Singlespeed & Fixed Gear - Project Bike
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07-16-03, 06:14 AM
I just thought I'd post a pic of my project bike before I get started on it. I'm going to build this bike up as a single speed or fixed gear, I'm not sure which yet.
It has a 6 speed freewheel on it now, is it possible to convert the freewheel into a fixed gear?
Regarding cranks, I assume you use a standard double crank and leave the outer ring off?
(sorry if these questions have been asked and answered before, I guess I'd better go read through the previous posts).
07-16-03, 07:50 AM
You can use the existing crank, just use the inner cr and get some bmx cr bolts.
I would take the freewheel off and then put a track cog on with a bb lockring and locktite. I have never done this but many very informative people from this forum swear by this.
Most of these questions and more are archived at this site.
I have been looking for a frame with a 650 front wheel for a fixed project. I would go fixed and not ss. with a frame like that but good luck with whatever you decide.
07-16-03, 07:54 AM
Have you read Sheldon Brown's articles on fixed gear? There have been some more or less successful modifications of freewheels to fixed by welding the pawls or something. I'm not sure why anyone would want to go to the trouble. What you can do is take off the freewheel, screw on your track cog, then use a standard bottom bracket lockring to lock it down. A number of people use this setup successfully, but it has to be done carefully. A real fixed gear hub has standard clockwise threads for threading on the cog then outer counter-clockwise (left hand) threading for a track lockring. When slowing down a fixie by resisting the forward motion of the cranks you put tremendous "backward" or counter-clockwise stress on the cog. A left hand track lockring prevents the cog from unscrewing because this backward stress actually tends to tighten the lockring. When using on bb lockring on standard freewheel threads, there must be VERY good lockup to prevent the whole setup from unthreading. This does not mean screwing both cog and lockring down as tightly as possible, but screwing the cog on good and tight then the lockring then tightening the two against each other. Sorry if this is embarassingly elementary since this is how all lockrings and locknuts work, but I'm never sure if everyone quite understands this concept since one can often get away with simply tightening the first cup or nut down tight then tightening down the locknut/ring. I sometimes wonder if this is why some people seem to have trouble with headsets, hubs, or bb's regularly getting out of adjustment. On these parts the problem is just one of adjustment. Failure to achieve a good lockup on a fixed gear can result an a sudden unthreading of lockring and cog - not a good thing.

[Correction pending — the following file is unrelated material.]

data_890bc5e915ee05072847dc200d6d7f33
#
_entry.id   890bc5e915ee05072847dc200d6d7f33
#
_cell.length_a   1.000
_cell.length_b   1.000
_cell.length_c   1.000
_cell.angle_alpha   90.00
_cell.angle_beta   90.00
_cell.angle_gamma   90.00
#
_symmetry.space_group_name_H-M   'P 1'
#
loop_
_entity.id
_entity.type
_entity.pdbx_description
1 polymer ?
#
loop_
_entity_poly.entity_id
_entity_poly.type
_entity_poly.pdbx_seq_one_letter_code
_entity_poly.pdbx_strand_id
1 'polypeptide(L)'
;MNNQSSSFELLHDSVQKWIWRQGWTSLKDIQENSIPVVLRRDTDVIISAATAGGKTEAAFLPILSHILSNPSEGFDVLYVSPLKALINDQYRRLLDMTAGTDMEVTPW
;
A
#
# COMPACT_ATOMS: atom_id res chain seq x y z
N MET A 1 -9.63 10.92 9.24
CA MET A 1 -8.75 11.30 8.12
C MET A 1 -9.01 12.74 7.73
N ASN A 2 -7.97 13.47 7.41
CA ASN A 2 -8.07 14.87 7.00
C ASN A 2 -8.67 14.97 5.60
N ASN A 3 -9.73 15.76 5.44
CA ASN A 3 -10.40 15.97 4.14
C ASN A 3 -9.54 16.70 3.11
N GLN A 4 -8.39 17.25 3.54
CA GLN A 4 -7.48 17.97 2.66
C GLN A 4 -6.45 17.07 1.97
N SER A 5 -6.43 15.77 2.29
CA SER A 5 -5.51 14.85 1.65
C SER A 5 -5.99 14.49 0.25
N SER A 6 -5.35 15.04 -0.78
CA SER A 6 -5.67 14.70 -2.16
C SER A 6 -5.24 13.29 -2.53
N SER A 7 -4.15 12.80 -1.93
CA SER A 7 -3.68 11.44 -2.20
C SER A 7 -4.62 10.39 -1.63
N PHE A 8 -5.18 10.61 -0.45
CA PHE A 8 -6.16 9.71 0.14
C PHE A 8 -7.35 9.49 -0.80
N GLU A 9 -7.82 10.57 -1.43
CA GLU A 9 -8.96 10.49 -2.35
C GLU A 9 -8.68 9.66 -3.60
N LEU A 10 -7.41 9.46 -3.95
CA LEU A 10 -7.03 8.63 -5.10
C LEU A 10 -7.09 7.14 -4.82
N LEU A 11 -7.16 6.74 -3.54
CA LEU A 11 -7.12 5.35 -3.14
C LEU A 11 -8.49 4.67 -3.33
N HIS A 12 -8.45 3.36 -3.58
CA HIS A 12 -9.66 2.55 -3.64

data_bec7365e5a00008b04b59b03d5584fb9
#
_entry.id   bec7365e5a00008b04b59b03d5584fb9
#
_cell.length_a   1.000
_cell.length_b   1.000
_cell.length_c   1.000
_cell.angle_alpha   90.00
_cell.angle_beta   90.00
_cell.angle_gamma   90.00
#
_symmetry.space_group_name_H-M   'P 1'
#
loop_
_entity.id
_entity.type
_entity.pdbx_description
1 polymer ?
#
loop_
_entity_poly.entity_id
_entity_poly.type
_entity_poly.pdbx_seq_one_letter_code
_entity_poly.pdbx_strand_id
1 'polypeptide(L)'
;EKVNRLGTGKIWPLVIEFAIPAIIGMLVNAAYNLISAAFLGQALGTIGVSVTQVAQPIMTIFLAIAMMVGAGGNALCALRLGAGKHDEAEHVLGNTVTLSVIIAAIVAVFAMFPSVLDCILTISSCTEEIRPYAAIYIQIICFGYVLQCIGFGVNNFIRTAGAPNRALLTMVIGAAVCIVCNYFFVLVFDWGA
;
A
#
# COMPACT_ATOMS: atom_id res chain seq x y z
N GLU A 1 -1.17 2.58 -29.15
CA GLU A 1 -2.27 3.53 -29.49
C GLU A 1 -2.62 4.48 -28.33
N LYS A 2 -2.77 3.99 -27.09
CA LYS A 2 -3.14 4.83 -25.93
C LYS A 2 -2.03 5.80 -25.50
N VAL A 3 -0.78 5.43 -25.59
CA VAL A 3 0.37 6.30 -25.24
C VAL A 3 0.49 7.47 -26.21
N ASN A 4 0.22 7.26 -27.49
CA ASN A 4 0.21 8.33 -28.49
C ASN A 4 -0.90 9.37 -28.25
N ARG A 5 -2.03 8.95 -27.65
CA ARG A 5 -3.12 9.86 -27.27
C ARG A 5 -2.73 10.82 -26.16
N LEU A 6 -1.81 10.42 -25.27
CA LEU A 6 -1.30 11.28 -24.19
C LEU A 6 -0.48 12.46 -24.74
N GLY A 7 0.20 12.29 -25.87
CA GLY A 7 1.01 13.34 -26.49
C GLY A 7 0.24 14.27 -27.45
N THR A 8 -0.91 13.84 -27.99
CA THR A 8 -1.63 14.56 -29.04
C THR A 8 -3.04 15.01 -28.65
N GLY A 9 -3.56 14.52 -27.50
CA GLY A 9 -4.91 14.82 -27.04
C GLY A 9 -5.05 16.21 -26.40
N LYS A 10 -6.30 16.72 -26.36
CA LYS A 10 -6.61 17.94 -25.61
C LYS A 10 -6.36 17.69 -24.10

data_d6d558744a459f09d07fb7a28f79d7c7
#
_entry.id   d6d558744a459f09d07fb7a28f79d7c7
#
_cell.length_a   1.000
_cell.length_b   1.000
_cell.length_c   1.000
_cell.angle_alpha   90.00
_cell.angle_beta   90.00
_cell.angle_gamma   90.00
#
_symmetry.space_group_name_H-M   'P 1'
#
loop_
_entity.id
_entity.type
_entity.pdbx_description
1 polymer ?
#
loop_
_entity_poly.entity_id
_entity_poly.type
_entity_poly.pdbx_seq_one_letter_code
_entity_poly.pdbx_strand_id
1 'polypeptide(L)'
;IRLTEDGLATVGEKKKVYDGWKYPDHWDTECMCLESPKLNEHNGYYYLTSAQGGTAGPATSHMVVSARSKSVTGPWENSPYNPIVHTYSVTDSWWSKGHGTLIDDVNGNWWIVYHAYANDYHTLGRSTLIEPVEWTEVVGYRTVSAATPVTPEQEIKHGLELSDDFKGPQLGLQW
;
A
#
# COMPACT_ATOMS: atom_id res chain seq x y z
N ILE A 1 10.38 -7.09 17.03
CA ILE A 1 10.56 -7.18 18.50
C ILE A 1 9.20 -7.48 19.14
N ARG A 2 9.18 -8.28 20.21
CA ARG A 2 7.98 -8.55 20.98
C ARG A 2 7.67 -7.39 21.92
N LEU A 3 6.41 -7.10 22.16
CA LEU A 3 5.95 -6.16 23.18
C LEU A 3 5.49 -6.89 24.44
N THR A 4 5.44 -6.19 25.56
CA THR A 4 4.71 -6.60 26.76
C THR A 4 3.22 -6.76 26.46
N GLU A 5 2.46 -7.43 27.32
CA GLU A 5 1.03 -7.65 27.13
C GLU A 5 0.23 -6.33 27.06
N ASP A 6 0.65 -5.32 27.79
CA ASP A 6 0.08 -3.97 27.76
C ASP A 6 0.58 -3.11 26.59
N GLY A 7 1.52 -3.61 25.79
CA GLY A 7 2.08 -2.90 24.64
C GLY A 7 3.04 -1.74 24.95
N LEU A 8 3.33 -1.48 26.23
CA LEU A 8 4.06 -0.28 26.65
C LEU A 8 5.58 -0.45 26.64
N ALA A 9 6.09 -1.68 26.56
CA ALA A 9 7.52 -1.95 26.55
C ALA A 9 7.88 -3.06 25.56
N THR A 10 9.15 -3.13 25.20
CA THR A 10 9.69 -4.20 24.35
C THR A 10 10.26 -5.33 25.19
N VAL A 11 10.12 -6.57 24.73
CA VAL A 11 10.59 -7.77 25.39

With regard to cranks, yes, you can just use one ring on a double crank, but you need to get a set of short stack crank bolts because regular crank bolts will be too long when you remove a ring.
Hope this helps,
07-16-03, 08:10 AM
Couple of thoughts: bigger wheel on the front, shorter cranks. These both allow for more pedal clearance as you have to pedal around corners.
07-16-03, 10:16 PM
Is that a GT, old schooly? Freakish...
Not sure a larger diameter tire can go up front. Check out that headtube angle
07-17-03, 01:21 AM
it looks like it's either a nishiki or a shogun TT bike with a 24 inch front wheel and not a 650. putting a larger front wheel on would seriously hurt the steering. assuming that the front wheel and fork are what was originally on the frame, any normal sized crank should be fine as the frame builder most likely accounted for the smaller front wheel (note that the head tube angle looks to be at about the same angle as a normal road bike).
Zack, do yourself a favor and get a real track hub if you're going to go fixed on it. i did the cog/bb lockring thing for a while and it worked, but i also was running front and rear brakes the whole time and was using a 52:16 ratio. needless to say, i wasn't leg-locking. of you decide to run brakes, be careful you don't flip the bike over by grabbing the front too hard. and maybe go for riser bars and maybe a different if you plan on riding that for more than a few hours at a time. that bike looks pretty sick, by the way, and pursuits are fun to ride.
07-17-03, 02:51 AM
Good point 165, I wasn't looking closely enough. Chain-stay angle also points to a fairly high BB. I'd still put 165mm cranks on for fixed street riding.
07-17-03, 06:08 AM
Guys, thanks for all of the great info you've provided. The bike is a Nishiki TT bike from the mid 80's running 700c on the rear and 24" up front. I saw a link for a single speed shop in NYC that seems to have all of the bits and pieces I'd need to make the conversion.
As far as the amount of time I'd ride it, I don't think I'd ride it more than an hour or two at the most. Probably my first purchase will be a flip flop rear wheel. I'm going to strip and repaint the frame before building it up.
I'll keep you all posted on my progress.
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